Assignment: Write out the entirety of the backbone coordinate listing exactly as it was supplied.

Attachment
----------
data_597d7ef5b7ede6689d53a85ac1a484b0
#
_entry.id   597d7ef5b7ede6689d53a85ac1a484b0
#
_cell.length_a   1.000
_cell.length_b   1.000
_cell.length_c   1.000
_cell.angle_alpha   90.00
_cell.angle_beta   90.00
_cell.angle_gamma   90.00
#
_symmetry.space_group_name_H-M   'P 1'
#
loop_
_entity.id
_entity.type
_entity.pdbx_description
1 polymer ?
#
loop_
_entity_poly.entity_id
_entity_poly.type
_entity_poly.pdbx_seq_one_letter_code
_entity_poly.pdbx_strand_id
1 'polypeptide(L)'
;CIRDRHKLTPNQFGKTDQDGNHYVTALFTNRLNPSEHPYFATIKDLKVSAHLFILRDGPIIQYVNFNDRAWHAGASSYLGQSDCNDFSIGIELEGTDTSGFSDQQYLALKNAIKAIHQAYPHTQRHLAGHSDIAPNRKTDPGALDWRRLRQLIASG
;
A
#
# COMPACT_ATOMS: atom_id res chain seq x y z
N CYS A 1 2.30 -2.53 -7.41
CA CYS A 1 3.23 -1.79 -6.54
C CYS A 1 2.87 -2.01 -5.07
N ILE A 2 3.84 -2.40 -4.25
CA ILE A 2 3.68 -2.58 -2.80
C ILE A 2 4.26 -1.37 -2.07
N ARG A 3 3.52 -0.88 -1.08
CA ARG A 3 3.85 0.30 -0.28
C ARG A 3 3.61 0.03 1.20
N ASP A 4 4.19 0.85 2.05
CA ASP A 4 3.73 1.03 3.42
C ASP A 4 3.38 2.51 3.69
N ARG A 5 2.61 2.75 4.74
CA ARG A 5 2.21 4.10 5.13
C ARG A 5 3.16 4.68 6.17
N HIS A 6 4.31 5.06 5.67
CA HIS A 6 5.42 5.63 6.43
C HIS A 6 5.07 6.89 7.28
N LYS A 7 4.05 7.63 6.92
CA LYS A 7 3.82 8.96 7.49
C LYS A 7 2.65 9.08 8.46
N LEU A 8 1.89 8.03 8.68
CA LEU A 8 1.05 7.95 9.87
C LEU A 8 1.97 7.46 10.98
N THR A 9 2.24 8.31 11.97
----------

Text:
data_597d7ef5b7ede6689d53a85ac1a484b0
#
_entry.id   597d7ef5b7ede6689d53a85ac1a484b0
#
_cell.length_a   1.000
_cell.length_b   1.000
_cell.length_c   1.000
_cell.angle_alpha   90.00
_cell.angle_beta   90.00
_cell.angle_gamma   90.00
#
_symmetry.space_group_name_H-M   'P 1'
#
loop_
_entity.id
_entity.type
_entity.pdbx_description
1 polymer ?
#
loop_
_entity_poly.entity_id
_entity_poly.type
_entity_poly.pdbx_seq_one_letter_code
_entity_poly.pdbx_strand_id
1 'polypeptide(L)'
;CIRDRHKLTPNQFGKTDQDGNHYVTALFTNRLNPSEHPYFATIKDLKVSAHLFILRDGPIIQYVNFNDRAWHAGASSYLGQSDCNDFSIGIELEGTDTSGFSDQQYLALKNAIKAIHQAYPHTQRHLAGHSDIAPNRKTDPGALDWRRLRQLIASG
;
A
#
# COMPACT_ATOMS: atom_id res chain seq x y z
N CYS A 1 2.30 -2.53 -7.41
CA CYS A 1 3.23 -1.79 -6.54
C CYS A 1 2.87 -2.01 -5.07
N ILE A 2 3.84 -2.40 -4.25
CA ILE A 2 3.68 -2.58 -2.80
C ILE A 2 4.26 -1.37 -2.07
N ARG A 3 3.52 -0.88 -1.08
CA ARG A 3 3.85 0.30 -0.28
C ARG A 3 3.61 0.03 1.20
N ASP A 4 4.19 0.85 2.05
CA ASP A 4 3.73 1.03 3.42
C ASP A 4 3.38 2.51 3.69
N ARG A 5 2.61 2.75 4.74
CA ARG A 5 2.21 4.10 5.13
C ARG A 5 3.16 4.68 6.17
N HIS A 6 4.31 5.06 5.67
CA HIS A 6 5.42 5.63 6.43
C HIS A 6 5.07 6.89 7.28
N LYS A 7 4.05 7.63 6.92
CA LYS A 7 3.82 8.96 7.49
C LYS A 7 2.65 9.08 8.46
N LEU A 8 1.89 8.03 8.68
CA LEU A 8 1.05 7.95 9.87
C LEU A 8 1.97 7.46 10.98
N THR A 9 2.24 8.31 11.97